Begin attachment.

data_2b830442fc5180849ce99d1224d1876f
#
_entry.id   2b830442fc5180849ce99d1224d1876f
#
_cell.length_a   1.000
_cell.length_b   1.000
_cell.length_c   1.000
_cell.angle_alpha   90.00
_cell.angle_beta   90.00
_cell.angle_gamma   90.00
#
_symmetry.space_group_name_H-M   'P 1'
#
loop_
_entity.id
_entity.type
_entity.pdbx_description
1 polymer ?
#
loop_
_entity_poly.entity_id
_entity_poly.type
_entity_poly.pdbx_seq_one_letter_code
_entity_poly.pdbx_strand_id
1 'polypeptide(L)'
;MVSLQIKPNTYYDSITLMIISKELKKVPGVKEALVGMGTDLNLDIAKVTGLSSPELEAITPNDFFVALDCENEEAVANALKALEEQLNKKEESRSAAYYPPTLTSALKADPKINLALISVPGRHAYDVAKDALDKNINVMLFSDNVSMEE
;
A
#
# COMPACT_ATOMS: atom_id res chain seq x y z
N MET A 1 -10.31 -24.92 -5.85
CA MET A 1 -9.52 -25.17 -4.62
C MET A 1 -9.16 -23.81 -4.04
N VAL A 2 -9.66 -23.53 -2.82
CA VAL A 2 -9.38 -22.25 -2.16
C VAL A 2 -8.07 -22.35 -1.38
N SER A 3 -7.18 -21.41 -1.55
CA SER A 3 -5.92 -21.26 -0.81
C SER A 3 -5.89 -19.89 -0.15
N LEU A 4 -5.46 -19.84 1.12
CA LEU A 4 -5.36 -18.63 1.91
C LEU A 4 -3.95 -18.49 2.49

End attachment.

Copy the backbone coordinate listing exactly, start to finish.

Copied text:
data_2b830442fc5180849ce99d1224d1876f
#
_entry.id   2b830442fc5180849ce99d1224d1876f
#
_cell.length_a   1.000
_cell.length_b   1.000
_cell.length_c   1.000
_cell.angle_alpha   90.00
_cell.angle_beta   90.00
_cell.angle_gamma   90.00
#
_symmetry.space_group_name_H-M   'P 1'
#
loop_
_entity.id
_entity.type
_entity.pdbx_description
1 polymer ?
#
loop_
_entity_poly.entity_id
_entity_poly.type
_entity_poly.pdbx_seq_one_letter_code
_entity_poly.pdbx_strand_id
1 'polypeptide(L)'
;MVSLQIKPNTYYDSITLMIISKELKKVPGVKEALVGMGTDLNLDIAKVTGLSSPELEAITPNDFFVALDCENEEAVANALKALEEQLNKKEESRSAAYYPPTLTSALKADPKINLALISVPGRHAYDVAKDALDKNINVMLFSDNVSMEE
;
A
#
# COMPACT_ATOMS: atom_id res chain seq x y z
N MET A 1 -10.31 -24.92 -5.85
CA MET A 1 -9.52 -25.17 -4.62
C MET A 1 -9.16 -23.81 -4.04
N VAL A 2 -9.66 -23.53 -2.82
CA VAL A 2 -9.38 -22.25 -2.16
C VAL A 2 -8.07 -22.35 -1.38
N SER A 3 -7.18 -21.41 -1.55
CA SER A 3 -5.92 -21.26 -0.81
C SER A 3 -5.89 -19.89 -0.15
N LEU A 4 -5.46 -19.84 1.12
CA LEU A 4 -5.36 -18.63 1.91
C LEU A 4 -3.95 -18.49 2.49